FRANÇOIS FIEDLER (1921 Kassa, Hungary - 2001 Paris, France)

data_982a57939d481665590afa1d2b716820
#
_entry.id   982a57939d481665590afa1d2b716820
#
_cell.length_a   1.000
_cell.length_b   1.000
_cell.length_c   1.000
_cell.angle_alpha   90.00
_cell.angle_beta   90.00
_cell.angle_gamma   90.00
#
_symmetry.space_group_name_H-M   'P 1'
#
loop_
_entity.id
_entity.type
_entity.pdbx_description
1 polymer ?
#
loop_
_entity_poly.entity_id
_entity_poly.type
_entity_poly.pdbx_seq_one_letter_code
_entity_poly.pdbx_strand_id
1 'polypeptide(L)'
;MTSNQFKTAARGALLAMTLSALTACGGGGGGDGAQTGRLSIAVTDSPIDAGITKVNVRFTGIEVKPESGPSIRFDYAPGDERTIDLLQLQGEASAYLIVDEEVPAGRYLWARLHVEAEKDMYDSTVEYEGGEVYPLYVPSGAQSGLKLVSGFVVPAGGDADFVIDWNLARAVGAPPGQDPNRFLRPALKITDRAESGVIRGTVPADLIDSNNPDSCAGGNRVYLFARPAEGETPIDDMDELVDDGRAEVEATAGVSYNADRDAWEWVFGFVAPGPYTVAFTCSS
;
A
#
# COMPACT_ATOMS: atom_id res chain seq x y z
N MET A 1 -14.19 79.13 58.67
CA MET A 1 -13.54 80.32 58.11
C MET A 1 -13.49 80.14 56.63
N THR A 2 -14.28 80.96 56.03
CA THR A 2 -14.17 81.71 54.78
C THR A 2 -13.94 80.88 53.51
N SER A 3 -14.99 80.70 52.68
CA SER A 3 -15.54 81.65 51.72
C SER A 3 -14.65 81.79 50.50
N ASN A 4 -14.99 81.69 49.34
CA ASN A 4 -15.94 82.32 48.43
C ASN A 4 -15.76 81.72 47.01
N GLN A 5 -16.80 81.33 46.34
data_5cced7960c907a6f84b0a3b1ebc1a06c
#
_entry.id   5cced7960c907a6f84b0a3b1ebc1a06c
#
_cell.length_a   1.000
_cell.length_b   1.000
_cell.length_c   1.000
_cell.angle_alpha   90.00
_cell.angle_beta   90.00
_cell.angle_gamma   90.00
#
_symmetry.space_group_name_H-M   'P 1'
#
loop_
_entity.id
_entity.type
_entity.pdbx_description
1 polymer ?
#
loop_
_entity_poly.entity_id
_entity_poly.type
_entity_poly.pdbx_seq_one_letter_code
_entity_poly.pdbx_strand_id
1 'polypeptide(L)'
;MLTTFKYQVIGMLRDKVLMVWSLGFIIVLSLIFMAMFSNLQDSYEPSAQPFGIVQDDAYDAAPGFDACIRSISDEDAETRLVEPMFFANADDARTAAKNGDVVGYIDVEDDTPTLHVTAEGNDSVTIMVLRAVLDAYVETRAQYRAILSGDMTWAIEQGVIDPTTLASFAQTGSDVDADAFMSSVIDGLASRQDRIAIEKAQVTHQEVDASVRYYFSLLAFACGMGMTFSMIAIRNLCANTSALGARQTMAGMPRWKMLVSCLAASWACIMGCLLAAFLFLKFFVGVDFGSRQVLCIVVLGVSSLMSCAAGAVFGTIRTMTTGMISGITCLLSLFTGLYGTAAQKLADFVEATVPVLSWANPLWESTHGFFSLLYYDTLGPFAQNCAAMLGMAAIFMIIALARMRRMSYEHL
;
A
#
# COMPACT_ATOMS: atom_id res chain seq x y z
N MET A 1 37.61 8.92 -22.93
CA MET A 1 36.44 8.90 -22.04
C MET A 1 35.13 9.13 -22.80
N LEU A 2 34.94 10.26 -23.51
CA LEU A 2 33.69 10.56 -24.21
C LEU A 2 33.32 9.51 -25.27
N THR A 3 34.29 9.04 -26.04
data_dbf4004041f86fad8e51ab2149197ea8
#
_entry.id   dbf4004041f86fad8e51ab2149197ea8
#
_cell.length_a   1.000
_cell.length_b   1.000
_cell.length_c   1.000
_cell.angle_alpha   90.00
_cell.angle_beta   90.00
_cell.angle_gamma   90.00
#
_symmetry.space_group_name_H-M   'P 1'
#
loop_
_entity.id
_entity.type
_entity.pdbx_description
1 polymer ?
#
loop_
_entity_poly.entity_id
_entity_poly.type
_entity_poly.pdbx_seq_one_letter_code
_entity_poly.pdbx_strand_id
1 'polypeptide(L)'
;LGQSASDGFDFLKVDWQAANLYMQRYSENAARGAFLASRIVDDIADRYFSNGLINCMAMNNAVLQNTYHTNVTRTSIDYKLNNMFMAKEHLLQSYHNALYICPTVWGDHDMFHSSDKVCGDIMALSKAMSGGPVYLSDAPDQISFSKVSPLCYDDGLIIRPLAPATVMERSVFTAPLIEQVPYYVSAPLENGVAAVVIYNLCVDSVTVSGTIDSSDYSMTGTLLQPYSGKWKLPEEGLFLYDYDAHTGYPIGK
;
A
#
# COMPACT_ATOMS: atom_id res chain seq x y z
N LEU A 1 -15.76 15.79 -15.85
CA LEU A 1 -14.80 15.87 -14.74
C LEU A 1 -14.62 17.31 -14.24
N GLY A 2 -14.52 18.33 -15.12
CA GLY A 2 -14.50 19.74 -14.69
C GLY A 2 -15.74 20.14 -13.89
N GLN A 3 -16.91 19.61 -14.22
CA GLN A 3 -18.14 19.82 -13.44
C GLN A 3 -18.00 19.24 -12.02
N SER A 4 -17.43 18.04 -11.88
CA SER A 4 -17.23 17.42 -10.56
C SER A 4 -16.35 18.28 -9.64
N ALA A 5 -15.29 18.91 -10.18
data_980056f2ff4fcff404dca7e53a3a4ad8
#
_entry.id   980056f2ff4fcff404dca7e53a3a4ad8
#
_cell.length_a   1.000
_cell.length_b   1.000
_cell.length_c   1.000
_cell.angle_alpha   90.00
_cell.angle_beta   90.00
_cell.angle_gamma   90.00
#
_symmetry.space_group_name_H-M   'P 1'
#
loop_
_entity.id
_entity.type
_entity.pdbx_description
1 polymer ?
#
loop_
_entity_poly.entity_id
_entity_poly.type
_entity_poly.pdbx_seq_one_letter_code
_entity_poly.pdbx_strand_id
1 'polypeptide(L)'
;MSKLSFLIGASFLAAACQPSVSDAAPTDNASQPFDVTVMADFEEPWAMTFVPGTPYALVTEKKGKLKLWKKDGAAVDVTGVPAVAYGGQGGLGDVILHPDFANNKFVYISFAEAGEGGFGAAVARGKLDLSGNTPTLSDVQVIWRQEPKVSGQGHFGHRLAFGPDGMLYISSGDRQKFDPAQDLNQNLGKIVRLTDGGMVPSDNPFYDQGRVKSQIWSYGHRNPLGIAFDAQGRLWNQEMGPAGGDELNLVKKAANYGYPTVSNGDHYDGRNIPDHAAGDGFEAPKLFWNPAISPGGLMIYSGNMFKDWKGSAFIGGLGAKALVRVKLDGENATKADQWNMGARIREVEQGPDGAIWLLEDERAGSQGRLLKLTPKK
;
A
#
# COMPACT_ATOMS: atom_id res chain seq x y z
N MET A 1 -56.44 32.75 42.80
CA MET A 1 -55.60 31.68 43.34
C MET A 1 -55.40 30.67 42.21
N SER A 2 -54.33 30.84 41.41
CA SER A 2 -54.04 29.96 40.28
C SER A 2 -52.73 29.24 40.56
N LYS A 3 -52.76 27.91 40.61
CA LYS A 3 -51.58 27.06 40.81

François Fiedler was born in Kassa, started painting at the age of 5, and copied the masters at the age of 10, the artworks of  the child prodigy were showcased together with adult painters in the Salon of the Town Hall in Nyíregyháza. He participated at  the age of 13 in the London Annual Children’s Drawing Competition which was his first international group exhibition. During the  1940’s he took an active part in the Budapest art scene, the Hungarian state collected several of his works for its public  collections, like the Municipal Gallery and Museum of Fine Arts. He graduated from the Hungarian Academy of Fine Arts in  1946.   After World War II he settled in France, left behind both his native country and figurative painting, Fiedler immersed himself in  discovering abstract art. He was discovered by Miró, who saw one of his canvases in a gallery window, who introduced him to  the legendary dealer and publisher, Aimé Maeght and to his artists such as Chagall, Braque and Giacometti. Miró called him  the painter of light”, he shared his own ateliér with Fiedler in the early years.   Miró recognized the characteristic, threefold nature of Fiedler’s talent – his complete mastery of techniques, his passionate,  innovative spirit and playful handling of materials which led Fiedler to a very rich oeuvre. These early years Fiedler found shelter  in the reality’ he created with his paintings. He soon developed what was to become his signature style: and infinite possibility  for the play of light and shadows on the canvases. Fiedler defined Miró’s impact on his art „Miró encouraged me and introduced  me to the world of calligraphy and gesture painting. He encouraged me to set my unconscious free. There are neither principles  nor rules. You cannot deceive art; I feel deep respect for it: you cannot deceive that which emerges from the unconscious”.   In 1951 as an accompaniment to the joint exhibition of Wassily Kandinsky and Albert Giacometti shown in Saint-Paul-de Vence,  Maeght presented Saul Steinberg, Pierre Tal-Coat,Pablo Palazuelo, Eduardo Chillida and Ellsworth Kelly, as well as Fiedler, as  the latest talents. From that point on, his works were regularly featured alongside those by major artists of 20th-century modern  art, such as Braque, Chagall, Calder, Chillida, Giacometti, Kandinsky, Miró, Matisse,Picasso, Riopelle and Tápies. Fiedler was attracted to the process of painting was promoted by André Malraux that revealed the subjective expression of the  artist’s psyche. The key is “free association”. Fiedler began a work with a motif that was spontaneously developed until the work  was complete – until it looked and felt “right”. In this sense, there is no fundamental difference between the working method of  Pollock or Fiedler. A common trait of the works of the two artists is the multilayered paint applied on canvas. While the layers of  paint on Pollock’s canvases do not fully cover the canvas, so that one can literally see through it as far as the canvas, Fiedler  fully covered the canvas with thick paint. Although Fiedler was a member of New School of Paris he was utilizing the same  “process” as the Abstract Expressionists did in School of New York. He was influenced by Pollock’s and Rothko’s art. Pollock  with the unique technical method, Rothko with his large scale, color-field paintings. Instead of traditional tools Fiedler preferred  scrapes, knives, trowels, stones, sand. The surfaces are very sculptural and dimensional, they are scratched, scraped and  multilayered, relief-like.  “I entered the painting... I felt the dramatic force. The pictorial energy of canvas enchanted me. I felt the full freedom of the  rhythms. I recognized the duality in Pollock’s works - improvisation and precise interpretation at the same time” said Fiedler on  the occasion of Jackson Pollock “Retrospective” exhibition held at the Pompidou Centre,1982. Fiedler compared what he saw  there with his own painting process, which he called controlled automatism”.   Octave Nadal art critic and professor at Sorbonne University positioned Fiedler’s role in art history1:  “The discovery for Fiedler, in the decade of fifties, for «an eye and a hand» (Manet), that is to say, for the technique and not for  history, was acquiring what would take him to a withdrawal from what is not form. This path of a personal technique has led him  to the space in as much as he limits the color and the new relationships of the texture, and, consequently, as the major part of  his canvasses testify since 1945 much before the actual theory of such pictorial techniques was proclaimed. These inventions  appear in his work before the proclamation or proclamations of the new theories of the pictorial informal. The true invention of  the informal in painting, the non form is so far the renewal of painting occurred towards the end of the figurative techniques that,  through successive exhaustion and destruction, had prepared for the absolute nakedness, the leap into the space. Fiedler  understood this intuitively. The instinct, the sagacity which have guided him always in his discoveries. In this he was, he is a  painter, and a great painter. Without worrying about the diverse and multiple ways that were opening then, he has followed this  technical discovery for two or three decades, alone, with continuity and constancy, in the discontinuous and in the non  figurative.”   Signalling the importance of his oeuvre, Fiedler´s works are included not only in major Hungarian public collections, such as the  Museum of Fine Arts and the Hungarian National Gallery, but also in world-famous international collections, such as the Pollock-  Krasner House and Study Center, Solomon R. Guggenheim Museum in New York, The San Diego Museum of Art and Harvard  Art Museums – Cambridge, the Musée National d´Art Moderne - Centre Georges Pompidou, the Centre National des Arts  Plastiques (Fonds National d’Art Contemporain), Paris and Maeght Foundation - St. Paul de Vence, the Cabinet Cantonale des  Estampes, Vevey and the Bibliothéque Cantonale et Universitaires, Lausanne, Switzerland.    1 Octave Nadal “François Fiedler, after silence”, [1983] in François Fiedler [Palma de Mallorca: Pelaires Centre Cultural  Contemporani, 1990]